I’d argue with that, and prefer either a simple change of venue — “Everything’s big in Florida” — or a reworked version of the axiom: “Everything survives in Florida.”
It’s true. Florida has nothing resembling a winter, so in a nutshell, nothing dies unless it’s eaten, shot, run over, struck by lightning, or hit in the head with a cinderblock during a hurricane. Pet Burmese pythons have been known to escape or be intentionally let go by doltlike hominids, with the result often being a suspicious number of missing cats and small dogs in the affected neighborhood.
An even better example is the iguana, which formerly existed only in cages and aquaria, but now thrive mightily in the wild (meaning in people’s back yards and the Everglades flood-control canals running through urban areas) thanks to douchelike anthropoids letting them go free. I used to see scads of them while doing my utnost to mimic running on trails in places like Boca Raton and Fort Lauderdale, which meant running alongside one of these canals. They’re skittish and funny as hell. When one of them lurking near water’s edge would see me coming it would go from zero to about ten miles an hour in an instant and then do an exaggerated belly-flop into the canal. In the “winter,” when it became cold by poikilotherm standards (mid-40’s), they appeared much more tame because they were to damn cold to move when I’d come jogging into view, and so would jus sit there and brood (I guess).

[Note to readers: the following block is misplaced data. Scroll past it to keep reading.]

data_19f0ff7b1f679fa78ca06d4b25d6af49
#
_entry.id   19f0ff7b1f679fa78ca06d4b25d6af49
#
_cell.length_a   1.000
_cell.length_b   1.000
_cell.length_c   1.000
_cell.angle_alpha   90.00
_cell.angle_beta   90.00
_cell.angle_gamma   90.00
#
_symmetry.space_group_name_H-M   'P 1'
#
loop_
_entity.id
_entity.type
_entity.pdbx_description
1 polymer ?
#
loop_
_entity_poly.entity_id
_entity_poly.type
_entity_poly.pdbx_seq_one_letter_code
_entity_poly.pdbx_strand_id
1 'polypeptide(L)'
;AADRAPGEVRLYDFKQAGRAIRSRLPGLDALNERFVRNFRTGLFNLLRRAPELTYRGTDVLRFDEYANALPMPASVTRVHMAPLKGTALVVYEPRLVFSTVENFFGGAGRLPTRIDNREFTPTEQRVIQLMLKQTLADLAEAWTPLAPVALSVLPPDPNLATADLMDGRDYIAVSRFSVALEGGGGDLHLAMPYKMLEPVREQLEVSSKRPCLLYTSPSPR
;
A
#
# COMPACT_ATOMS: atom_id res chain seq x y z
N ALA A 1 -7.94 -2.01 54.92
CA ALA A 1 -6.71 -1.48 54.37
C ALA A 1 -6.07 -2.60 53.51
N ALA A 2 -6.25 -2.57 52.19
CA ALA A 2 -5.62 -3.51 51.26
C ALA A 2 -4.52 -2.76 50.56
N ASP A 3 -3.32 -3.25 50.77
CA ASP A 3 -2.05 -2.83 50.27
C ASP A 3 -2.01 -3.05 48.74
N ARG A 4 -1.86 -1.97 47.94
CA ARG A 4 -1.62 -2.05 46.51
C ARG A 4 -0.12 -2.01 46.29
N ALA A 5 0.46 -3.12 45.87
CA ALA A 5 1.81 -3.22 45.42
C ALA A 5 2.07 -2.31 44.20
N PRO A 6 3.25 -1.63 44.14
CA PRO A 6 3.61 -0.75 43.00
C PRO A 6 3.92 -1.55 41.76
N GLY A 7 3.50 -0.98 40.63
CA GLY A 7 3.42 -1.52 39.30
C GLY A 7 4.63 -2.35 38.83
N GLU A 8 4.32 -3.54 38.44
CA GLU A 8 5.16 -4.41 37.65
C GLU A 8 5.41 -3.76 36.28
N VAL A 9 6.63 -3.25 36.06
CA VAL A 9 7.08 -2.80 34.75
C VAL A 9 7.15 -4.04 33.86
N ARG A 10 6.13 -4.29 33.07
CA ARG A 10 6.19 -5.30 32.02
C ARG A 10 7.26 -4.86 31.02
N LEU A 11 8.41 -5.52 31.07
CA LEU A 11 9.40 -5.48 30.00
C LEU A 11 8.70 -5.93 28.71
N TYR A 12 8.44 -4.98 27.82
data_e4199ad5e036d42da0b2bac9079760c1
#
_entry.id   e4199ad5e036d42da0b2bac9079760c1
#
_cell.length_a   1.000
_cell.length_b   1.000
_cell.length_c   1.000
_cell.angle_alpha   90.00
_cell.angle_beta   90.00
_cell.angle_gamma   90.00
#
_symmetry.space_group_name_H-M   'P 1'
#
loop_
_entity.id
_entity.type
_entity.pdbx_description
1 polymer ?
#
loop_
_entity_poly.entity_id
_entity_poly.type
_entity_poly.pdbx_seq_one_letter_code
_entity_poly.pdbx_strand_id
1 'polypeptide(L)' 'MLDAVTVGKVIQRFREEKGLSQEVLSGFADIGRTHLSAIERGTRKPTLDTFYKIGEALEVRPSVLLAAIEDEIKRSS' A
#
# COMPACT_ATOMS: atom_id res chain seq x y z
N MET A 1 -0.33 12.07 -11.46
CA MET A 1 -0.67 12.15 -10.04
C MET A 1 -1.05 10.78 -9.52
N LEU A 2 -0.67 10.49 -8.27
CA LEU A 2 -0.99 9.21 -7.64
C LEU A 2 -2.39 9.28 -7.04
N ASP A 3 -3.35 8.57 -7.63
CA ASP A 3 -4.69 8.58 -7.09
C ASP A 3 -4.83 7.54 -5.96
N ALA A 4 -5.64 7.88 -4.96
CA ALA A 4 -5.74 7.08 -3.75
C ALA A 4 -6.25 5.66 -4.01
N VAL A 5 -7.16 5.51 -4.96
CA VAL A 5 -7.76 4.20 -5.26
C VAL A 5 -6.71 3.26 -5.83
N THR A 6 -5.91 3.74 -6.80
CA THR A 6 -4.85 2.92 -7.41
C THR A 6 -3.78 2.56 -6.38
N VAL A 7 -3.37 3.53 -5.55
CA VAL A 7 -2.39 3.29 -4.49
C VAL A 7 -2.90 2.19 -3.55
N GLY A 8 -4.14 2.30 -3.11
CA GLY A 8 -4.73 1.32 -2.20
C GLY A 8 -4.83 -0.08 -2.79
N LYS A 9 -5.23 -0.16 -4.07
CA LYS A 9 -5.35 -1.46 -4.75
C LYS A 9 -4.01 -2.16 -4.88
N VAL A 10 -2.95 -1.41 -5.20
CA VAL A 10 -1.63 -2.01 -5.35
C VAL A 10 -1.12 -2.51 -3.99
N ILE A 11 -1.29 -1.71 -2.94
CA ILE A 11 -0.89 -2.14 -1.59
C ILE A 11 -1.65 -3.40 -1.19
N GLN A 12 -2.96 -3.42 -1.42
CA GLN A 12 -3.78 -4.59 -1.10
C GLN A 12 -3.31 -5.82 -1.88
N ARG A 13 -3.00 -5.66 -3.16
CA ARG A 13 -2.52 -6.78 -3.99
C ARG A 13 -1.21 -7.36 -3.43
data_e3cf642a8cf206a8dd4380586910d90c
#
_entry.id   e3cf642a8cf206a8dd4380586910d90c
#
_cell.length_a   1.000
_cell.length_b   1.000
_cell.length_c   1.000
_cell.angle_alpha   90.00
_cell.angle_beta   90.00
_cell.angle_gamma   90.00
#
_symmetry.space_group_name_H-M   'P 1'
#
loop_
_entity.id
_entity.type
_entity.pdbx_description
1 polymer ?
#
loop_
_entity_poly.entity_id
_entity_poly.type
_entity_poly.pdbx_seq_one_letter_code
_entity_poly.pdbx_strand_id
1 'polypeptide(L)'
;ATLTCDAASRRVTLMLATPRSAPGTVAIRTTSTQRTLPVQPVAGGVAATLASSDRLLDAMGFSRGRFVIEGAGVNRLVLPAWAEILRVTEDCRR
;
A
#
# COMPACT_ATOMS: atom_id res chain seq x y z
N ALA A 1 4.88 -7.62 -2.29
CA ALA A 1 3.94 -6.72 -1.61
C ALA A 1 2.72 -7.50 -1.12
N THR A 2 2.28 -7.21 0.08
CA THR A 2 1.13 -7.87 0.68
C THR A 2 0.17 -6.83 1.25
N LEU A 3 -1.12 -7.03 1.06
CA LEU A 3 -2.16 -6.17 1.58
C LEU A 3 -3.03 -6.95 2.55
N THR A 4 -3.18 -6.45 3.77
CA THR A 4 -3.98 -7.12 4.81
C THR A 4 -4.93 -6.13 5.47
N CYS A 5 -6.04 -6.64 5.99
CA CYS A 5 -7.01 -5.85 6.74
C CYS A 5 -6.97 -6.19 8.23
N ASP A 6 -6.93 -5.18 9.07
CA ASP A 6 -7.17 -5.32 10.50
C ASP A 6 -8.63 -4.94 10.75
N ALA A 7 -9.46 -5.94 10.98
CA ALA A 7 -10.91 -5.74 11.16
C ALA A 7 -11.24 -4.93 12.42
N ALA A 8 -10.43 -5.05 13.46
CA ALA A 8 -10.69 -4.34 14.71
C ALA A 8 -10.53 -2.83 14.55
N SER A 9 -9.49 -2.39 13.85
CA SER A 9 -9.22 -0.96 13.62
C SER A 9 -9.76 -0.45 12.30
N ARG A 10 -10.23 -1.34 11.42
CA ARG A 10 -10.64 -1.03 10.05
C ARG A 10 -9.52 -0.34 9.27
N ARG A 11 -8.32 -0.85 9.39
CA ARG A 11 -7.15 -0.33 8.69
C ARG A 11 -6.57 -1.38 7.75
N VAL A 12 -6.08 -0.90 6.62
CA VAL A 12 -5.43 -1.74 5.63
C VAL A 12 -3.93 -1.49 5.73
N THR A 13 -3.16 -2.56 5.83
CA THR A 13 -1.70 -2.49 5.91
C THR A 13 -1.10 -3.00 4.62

Anyway, some McDonald’s higher-up sent me these pictures. The first two show the discoveries of Florida Power and Light workers near Orlando and the third is self-explanatory.
Vital stats: The first alligator was 18 feet, two inches long; the culvert contained 87 rattlesnakes.
Credit for these pictures goes to one Karen L. Prince of somewhere in the Scumslime State. She has others on her site, along with some poems and things, but I couldn’t find a way to use them as they don’t seem to fit the general tenor of this blog.